But driving one while drunk was now banned in Sri Lanka, so Rihaan’s heart sank when he saw the police checkpoint ahead. He took a deep breath and fixed his face with what he hoped was a cheery smile.

Constable Sharvil walked slowly towards him. His tie was slightly askew and his hi-viz jacket was crumpled, an effect he achieved by stuffing it each night into a small wastepaper basket. This was because Sharvil secretly modelled himself on Lieutenant Columbo from the TV. A lot of policemen in Sri Lanka’s capital do.

He looked at Rihaan’s wide-eyed rictus, which looked as if he were trying to hold in a fart.

“Good evening, sir,” he said. “Been drinking, have we?”

“I don’t know if you have,” replied Rihaan, “but I’ve only had a couple.”

This attempt at humour did not go down well. Sharvil sighed and took a breathalyzer from his pocket. “I’ll have to ask you to blow into this,” he said.

He held it up. Rihaan, leaning over perilously, reached down. Their hands were two feet apart.

Sharvil sighed again, and went and fetched a small ladder from behind the checkpoint sign. He propped it against Vimtu’s hide and began to climb.

Rihaan panicked. He pressed his heels again into Vimtu’s sides, and the elephant walked slowly forward. Sharvil and his ladder stood horizontally against nothing for a second, Wile E Coyote-like, then toppled face first to the ground.

Sharvil got angrily to his feet, ran to a passing auto-rickshaw, and climbed in beside the startled driver.

“Follow that elephant,” he snarled.

The chase took some time, as the three-wheeled rickshaw took corners like a supermarket trolley, while Vimtu took them by taking them out. Sharvil’s driver weaved through the trail of debris left by Vimtu’s progress, not gaining at all, but as Sharvil looked around at where they were, he smiled.

They were approaching the Kelani River.

Up ahead Rihaan looked around at where they were, and smiled.

They were approaching the Kelani River.

Rihaan reckoned they could wade across the river and escape. He dug his heels in, hard.

“Go, Vimtu!” he shouted.

Vimtu looked ahead at the river, its waters swollen by monsoon rains. He dug his heels in, hard.

Hurled from his howdah, Rihaan landed five feet in front of the elephant. He came down hard on his buns, as the bag in which he carried Vimtu’s food had accompanied him through the air. One bun rolled from the bag, spun on its edge like a hub-cap after a car crash, then settled. Vimtu calmly picked it up and put it into his mouth.

The rickshaw came to a stop behind them. Sharvil had a brief row with the driver about the possibility of a fare, then walked slowly over to the groaning Rihaan, carefully loosening his tie as he did so.

“just one more thing,” he said. “You’re nicked.”




Call Me, Call Me Any, Anytime

The iPhone 13, due for release next month, is expected to use satellite communications to allow its use in coverage “dead zones”…


…. Lassie woke instantly, and began to race towards the house. then she heard a voice from behind her.

“Mom? Hi, it’s Timmy … yeah, look, I’ve fallen down the well.”

Lassie smiled to herself, and went back to dozing happily…


… shivering as the shrieking wind battered the tent. Captain Oates climbed slowly to his feet.

“I’m going outside,” he said. “I may be some time.”

Scott’s eyes widened with surprise and with the crackling sound of tiny icicles breaking. Oates took his phone from his pocket.

“It’s my Gran’s birthday,” he explained. “I always give her a call.”


… at last the celebrating Trojans slept, leaving just a small group of sentries around the horse – not for fear of attack, but simply to stop it being graffitied.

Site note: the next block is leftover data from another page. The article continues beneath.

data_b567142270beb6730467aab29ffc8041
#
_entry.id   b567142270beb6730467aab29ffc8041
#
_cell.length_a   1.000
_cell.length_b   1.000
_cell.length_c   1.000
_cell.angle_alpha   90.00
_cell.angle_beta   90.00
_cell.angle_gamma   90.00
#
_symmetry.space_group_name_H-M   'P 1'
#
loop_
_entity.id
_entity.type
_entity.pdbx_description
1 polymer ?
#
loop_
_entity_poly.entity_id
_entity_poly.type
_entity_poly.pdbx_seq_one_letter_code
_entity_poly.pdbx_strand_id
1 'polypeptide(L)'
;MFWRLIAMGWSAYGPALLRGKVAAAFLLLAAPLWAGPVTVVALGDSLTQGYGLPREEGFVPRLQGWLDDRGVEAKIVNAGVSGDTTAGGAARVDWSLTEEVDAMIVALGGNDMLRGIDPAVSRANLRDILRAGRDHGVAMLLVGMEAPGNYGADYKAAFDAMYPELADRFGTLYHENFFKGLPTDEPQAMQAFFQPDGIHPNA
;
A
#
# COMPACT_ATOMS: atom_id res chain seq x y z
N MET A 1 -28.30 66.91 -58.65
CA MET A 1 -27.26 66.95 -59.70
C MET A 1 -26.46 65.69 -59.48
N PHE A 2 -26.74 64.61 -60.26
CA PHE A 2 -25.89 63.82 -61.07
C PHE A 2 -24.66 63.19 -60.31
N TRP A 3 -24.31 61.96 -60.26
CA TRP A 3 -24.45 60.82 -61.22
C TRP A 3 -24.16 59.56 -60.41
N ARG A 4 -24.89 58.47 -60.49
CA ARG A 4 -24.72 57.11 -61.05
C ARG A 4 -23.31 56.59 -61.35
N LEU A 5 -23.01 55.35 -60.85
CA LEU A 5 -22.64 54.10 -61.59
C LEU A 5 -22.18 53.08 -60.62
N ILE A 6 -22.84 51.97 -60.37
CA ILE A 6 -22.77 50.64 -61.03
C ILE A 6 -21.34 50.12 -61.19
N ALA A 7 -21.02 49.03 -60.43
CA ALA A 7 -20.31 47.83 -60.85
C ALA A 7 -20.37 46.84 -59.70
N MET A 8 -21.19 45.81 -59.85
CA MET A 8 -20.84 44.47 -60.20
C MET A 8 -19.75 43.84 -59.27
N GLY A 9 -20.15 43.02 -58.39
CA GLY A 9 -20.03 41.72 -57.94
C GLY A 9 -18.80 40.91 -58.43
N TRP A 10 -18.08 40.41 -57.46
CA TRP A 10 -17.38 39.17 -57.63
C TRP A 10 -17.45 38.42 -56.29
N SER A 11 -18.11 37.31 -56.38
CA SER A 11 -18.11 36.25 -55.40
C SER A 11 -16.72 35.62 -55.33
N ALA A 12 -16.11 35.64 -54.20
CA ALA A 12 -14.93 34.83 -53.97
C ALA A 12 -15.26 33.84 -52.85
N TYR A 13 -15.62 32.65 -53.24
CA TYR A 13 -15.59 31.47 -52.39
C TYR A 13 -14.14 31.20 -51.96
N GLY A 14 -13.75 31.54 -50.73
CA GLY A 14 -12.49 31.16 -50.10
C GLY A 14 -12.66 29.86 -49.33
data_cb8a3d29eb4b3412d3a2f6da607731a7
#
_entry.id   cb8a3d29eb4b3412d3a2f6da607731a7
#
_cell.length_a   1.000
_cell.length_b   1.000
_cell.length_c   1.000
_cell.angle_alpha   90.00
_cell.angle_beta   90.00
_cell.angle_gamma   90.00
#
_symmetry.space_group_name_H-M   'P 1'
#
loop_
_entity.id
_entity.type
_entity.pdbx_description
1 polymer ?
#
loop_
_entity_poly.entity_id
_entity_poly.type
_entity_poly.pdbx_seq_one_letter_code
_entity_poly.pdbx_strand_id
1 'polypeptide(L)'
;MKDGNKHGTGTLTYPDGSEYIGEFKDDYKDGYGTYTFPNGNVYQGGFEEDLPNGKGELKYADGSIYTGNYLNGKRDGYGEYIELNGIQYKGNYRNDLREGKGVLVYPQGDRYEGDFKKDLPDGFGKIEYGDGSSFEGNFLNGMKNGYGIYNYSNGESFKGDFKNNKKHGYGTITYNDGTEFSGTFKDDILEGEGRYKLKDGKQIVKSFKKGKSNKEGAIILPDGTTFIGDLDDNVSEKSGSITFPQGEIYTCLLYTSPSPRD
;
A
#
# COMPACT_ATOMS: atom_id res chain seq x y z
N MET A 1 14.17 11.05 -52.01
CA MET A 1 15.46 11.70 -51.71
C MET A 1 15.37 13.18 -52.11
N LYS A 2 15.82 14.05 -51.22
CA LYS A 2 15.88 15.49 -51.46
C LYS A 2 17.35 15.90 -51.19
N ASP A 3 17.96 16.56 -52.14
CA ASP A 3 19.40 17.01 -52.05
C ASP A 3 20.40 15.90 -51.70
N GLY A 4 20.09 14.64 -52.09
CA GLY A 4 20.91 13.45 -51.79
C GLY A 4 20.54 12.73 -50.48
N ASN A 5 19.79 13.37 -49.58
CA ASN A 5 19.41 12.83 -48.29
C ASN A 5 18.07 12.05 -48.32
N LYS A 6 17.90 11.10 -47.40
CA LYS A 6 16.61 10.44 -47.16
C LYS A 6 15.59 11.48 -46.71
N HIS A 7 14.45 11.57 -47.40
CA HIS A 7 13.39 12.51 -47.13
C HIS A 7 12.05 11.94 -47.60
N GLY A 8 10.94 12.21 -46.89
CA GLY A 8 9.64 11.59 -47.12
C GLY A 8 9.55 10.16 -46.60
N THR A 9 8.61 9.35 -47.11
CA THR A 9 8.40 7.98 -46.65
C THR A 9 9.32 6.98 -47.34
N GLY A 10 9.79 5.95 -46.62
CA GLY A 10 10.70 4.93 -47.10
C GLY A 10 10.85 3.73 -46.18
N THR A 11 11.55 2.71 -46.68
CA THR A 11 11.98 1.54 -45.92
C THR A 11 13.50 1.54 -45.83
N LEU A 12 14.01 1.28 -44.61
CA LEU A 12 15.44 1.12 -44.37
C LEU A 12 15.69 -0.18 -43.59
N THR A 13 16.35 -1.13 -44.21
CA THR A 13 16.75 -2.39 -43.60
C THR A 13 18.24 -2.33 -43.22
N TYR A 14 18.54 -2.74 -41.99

The night was passing without incident, and one of the sentries was just taking a deep breath to yell “four o’clock, and all’s well” when from deep in the belly of the giant horse came the tinny sound of the ringtone version of the theme tune to Zorba the Greek…


… “Heuston, we have a problem,” said Lovell, a lot more calmly than he felt.

“Say again?” came the reply.

“We have a -” he looked over at Swigert, who gave him a thumbs-up. “Actually, it’s ok, Heuston,” said Lovell, “Jack Googled it.”


As he stumbled across the foot-burning sands he suddenly saw the glint of water, blinding as it was hit by the midday sun, and the obligatory single palm tree.

He was sure it was a mirage, but headed towards it anyway. He cried – or would have, had his body contained enough moisture to make tears – as he discovered that it was real, an oasis far out here in the desert.

He fell face first into the small pool, and drank and drank.

Then he logged onto TripAdvisor. “The water was warm, and there was no sparkling option,” he wrote. “Two stars.”


Deep in the forest, something stirred.

It was the witch, gloomily stirring her cauldron.

She had built a cottage of gingerbread so that she could attract children, and eat them. Why she didn’t simply eat the gingerbread is not clear.

And her plan had worked, almost. Hansel and Gretel had arrived, but, before she could begin her Bond-villainly complicated plan of fattening them up (with food, which again she could have eaten herself) they had taken a selfie outside her cottage, with her glowering at the door, and posted it on Instagram.

She’d had to let them go.




The Girl with a Flint Earring

65,000-year-old cave paintings discovered in Spain prove that Neanderthals had a fondness for creating art, making them possibly the first artists on Earth…


Ogga (image by me)

Ogga’s flowers were dying.

Ugg had given them to her for her birthday in a heart-melting and frankly startling gesture of affection. She had placed them in a small earth pot, watered them everyday, and stared into them and into nothingness whenever he was out hunting, their beauty soothing her uneasiness until his safe return.

Now they were wilting, as if weighed down by the burden. Soon they would be gone, and Ogga knew not when she might get more, since there were no calendars and she had no idea when her birthday would next arrive.